Out of all 201 AN patients to whom an invitation letter had been sent, only 50.5% of women and 22.2% of men participa-ted in the study by returning a completed survey or contacting the authors by phone. Out of the 97 women participating in the study (EG), the majority, i.e. 56 women (57.7%), reported personally in the clinic (IG), and 41 women (42.3%) limited their participation to posting a completed survey only (SG). Tests were not performed on all the hospitalised patients for the following reasons: change of address or telephone number, having left Poland, reluctance to take part in the test on the part of former patients or their parents, and death. Twenty-one (10.4%) letters with an invitation to take part in the study were returned by post due to a wrong address, and 71 (35.53%) were not returned for unknown reasons. Three women (1.5%) notified the authors on the phone that they would not take part in the study because they did not want to evoke traumatic memories of their hospitalisation and that they were healthy at the time. Two parents said that their daughters would not take part in the study because they were abroad. One mother also informed us on her daughter’s death due to acute cardiac complications related to AN. It was a 16-year-old patient, who had not been reporting to check-ups after discharge and had not been treated for more than 10 months. Another girl (age: 15 years) died during re-hospitalisation during a surgery due to gastric necrosis, after having been transferred to the Psychiatric Ward due to catatonia.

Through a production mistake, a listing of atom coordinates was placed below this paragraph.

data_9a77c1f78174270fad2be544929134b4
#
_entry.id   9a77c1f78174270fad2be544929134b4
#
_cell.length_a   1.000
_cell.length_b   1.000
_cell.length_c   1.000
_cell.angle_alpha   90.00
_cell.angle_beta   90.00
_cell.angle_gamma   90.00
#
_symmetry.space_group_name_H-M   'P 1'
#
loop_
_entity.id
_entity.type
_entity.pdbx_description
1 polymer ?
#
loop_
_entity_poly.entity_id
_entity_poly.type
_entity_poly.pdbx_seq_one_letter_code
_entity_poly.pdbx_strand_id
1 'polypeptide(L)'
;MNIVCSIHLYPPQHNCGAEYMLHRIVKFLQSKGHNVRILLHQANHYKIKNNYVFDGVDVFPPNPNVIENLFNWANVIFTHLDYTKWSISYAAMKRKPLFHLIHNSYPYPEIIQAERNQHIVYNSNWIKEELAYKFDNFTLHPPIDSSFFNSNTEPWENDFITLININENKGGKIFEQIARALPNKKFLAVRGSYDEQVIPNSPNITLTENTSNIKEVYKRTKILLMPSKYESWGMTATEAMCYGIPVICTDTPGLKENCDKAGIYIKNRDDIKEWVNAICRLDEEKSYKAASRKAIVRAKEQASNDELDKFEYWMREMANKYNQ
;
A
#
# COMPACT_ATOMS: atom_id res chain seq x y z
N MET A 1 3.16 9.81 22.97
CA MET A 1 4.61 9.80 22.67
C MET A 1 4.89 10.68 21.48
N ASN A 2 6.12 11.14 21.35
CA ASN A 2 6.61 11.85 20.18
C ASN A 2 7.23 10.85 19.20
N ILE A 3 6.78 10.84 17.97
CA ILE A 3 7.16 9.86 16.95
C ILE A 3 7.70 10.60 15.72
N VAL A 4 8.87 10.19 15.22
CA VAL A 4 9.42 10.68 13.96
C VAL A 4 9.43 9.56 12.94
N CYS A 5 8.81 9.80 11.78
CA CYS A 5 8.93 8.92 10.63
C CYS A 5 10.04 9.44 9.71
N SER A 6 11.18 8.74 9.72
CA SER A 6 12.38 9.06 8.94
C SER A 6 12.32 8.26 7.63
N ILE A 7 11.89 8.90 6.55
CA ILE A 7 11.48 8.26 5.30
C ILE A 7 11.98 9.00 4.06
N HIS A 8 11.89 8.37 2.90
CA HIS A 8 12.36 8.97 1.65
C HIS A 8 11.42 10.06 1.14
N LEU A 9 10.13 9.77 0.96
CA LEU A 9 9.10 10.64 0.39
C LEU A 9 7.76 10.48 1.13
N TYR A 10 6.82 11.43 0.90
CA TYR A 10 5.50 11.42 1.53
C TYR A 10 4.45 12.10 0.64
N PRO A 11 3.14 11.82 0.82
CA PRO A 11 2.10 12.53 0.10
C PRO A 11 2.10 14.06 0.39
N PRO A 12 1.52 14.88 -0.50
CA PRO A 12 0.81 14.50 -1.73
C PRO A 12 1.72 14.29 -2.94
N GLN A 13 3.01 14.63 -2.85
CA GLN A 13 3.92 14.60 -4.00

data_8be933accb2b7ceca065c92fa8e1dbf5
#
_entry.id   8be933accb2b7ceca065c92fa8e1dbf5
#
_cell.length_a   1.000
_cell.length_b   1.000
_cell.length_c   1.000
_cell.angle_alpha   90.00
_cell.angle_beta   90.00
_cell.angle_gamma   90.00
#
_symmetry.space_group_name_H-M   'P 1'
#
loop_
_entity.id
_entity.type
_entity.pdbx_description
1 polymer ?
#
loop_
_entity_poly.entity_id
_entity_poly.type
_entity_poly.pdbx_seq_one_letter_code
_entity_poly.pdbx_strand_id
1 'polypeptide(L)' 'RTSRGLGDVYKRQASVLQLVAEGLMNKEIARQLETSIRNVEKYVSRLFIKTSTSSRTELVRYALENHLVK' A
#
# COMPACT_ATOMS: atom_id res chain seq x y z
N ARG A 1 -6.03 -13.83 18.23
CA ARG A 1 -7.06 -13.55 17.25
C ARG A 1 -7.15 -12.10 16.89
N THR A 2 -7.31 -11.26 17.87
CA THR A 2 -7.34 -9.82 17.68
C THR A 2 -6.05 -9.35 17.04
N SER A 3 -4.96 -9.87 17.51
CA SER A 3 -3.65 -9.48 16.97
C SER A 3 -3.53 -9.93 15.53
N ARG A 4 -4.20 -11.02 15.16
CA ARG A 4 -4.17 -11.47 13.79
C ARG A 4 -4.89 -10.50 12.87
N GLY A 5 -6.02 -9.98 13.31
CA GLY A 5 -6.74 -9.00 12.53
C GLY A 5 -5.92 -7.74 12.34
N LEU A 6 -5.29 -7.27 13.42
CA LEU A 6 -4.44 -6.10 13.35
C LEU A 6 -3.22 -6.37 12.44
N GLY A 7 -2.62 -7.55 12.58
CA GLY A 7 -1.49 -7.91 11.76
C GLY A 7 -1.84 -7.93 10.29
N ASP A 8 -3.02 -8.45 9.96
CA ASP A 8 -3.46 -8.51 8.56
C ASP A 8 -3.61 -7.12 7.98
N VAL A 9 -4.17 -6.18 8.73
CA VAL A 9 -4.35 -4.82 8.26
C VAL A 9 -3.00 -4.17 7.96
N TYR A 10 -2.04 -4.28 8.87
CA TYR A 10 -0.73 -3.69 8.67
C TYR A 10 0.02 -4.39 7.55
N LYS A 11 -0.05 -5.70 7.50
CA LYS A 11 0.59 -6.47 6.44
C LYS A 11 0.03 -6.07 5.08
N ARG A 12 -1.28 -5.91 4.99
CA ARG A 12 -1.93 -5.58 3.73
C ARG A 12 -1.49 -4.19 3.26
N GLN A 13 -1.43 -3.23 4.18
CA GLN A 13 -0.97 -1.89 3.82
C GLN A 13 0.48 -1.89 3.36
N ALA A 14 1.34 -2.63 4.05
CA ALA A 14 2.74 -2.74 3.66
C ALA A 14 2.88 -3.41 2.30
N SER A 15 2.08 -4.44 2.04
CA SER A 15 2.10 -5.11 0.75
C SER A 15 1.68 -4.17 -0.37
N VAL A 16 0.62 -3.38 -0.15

The characteristics of the groups of investigated women are given in Tables I and II.
The investigated group (IG) did not differ significantly statistically from the surveyed group (SG) in terms of body mass, VBMI, and BMI-SDS, both during hospitalisation in the clinic and at the time of the study (Tables I and II).
The average time between hospitalisation and the time of the study was 7.76 ±4.39 (Table II). The average age of the women as of the time of the study was 23.07 ±4.28, average body mass: 54.74 ±10.67 kg, average height: 164.7 ±5.96 cm, average BMI: 20.08 ±3.24 kg/m2. It was demonstrated that the weight gain observed in the subjects since their hospitalisa-tion was on average 15.22 ±11.24 kg, and the average height gain was 3.72 ±5.13 cm, whereas the difference between the BMI calculated during the study and the BMI from the period of hospitalisation was on average 4.92 ±3.82 kg/m2. The stan-dard deviation for BMI (BMI-SDS) was also assessed, and during the study it was on average –0.49 ±1.59, whereas the difference between the current BMI-SDS and the BMI-SDS during hospitalisation was on average 2.23 ±1.95 (Table II).